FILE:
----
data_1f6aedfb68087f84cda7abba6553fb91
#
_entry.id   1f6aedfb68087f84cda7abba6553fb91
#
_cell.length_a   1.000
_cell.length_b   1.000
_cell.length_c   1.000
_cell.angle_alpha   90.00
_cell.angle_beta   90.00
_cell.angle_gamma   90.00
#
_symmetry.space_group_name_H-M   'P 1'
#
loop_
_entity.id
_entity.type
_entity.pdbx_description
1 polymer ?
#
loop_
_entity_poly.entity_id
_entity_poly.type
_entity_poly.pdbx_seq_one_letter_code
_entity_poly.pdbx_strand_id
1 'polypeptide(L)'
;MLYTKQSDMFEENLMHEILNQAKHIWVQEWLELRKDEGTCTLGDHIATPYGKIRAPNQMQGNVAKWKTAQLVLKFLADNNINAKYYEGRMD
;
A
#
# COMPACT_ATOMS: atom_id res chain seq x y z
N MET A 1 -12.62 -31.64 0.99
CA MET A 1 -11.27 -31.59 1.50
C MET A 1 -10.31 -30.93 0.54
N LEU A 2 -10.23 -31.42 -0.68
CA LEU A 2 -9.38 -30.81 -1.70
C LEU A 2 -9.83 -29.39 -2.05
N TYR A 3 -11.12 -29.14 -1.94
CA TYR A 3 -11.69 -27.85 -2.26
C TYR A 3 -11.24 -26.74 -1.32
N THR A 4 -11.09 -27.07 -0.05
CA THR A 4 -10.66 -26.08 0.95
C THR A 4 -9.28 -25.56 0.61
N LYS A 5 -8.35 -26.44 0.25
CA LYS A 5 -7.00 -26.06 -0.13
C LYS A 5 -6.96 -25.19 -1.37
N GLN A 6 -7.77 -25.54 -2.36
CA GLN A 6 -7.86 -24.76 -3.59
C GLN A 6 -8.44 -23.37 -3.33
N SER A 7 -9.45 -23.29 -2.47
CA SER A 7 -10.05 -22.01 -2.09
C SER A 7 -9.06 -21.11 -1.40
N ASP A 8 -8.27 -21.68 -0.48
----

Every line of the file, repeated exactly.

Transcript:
data_1f6aedfb68087f84cda7abba6553fb91
#
_entry.id   1f6aedfb68087f84cda7abba6553fb91
#
_cell.length_a   1.000
_cell.length_b   1.000
_cell.length_c   1.000
_cell.angle_alpha   90.00
_cell.angle_beta   90.00
_cell.angle_gamma   90.00
#
_symmetry.space_group_name_H-M   'P 1'
#
loop_
_entity.id
_entity.type
_entity.pdbx_description
1 polymer ?
#
loop_
_entity_poly.entity_id
_entity_poly.type
_entity_poly.pdbx_seq_one_letter_code
_entity_poly.pdbx_strand_id
1 'polypeptide(L)'
;MLYTKQSDMFEENLMHEILNQAKHIWVQEWLELRKDEGTCTLGDHIATPYGKIRAPNQMQGNVAKWKTAQLVLKFLADNNINAKYYEGRMD
;
A
#
# COMPACT_ATOMS: atom_id res chain seq x y z
N MET A 1 -12.62 -31.64 0.99
CA MET A 1 -11.27 -31.59 1.50
C MET A 1 -10.31 -30.93 0.54
N LEU A 2 -10.23 -31.42 -0.68
CA LEU A 2 -9.38 -30.81 -1.70
C LEU A 2 -9.83 -29.39 -2.05
N TYR A 3 -11.12 -29.14 -1.94
CA TYR A 3 -11.69 -27.85 -2.26
C TYR A 3 -11.24 -26.74 -1.32
N THR A 4 -11.09 -27.07 -0.05
CA THR A 4 -10.66 -26.08 0.95
C THR A 4 -9.28 -25.56 0.61
N LYS A 5 -8.35 -26.44 0.25
CA LYS A 5 -7.00 -26.06 -0.13
C LYS A 5 -6.96 -25.19 -1.37
N GLN A 6 -7.77 -25.54 -2.36
CA GLN A 6 -7.86 -24.76 -3.59
C GLN A 6 -8.44 -23.37 -3.33
N SER A 7 -9.45 -23.29 -2.47
CA SER A 7 -10.05 -22.01 -2.09
C SER A 7 -9.06 -21.11 -1.40
N ASP A 8 -8.27 -21.68 -0.48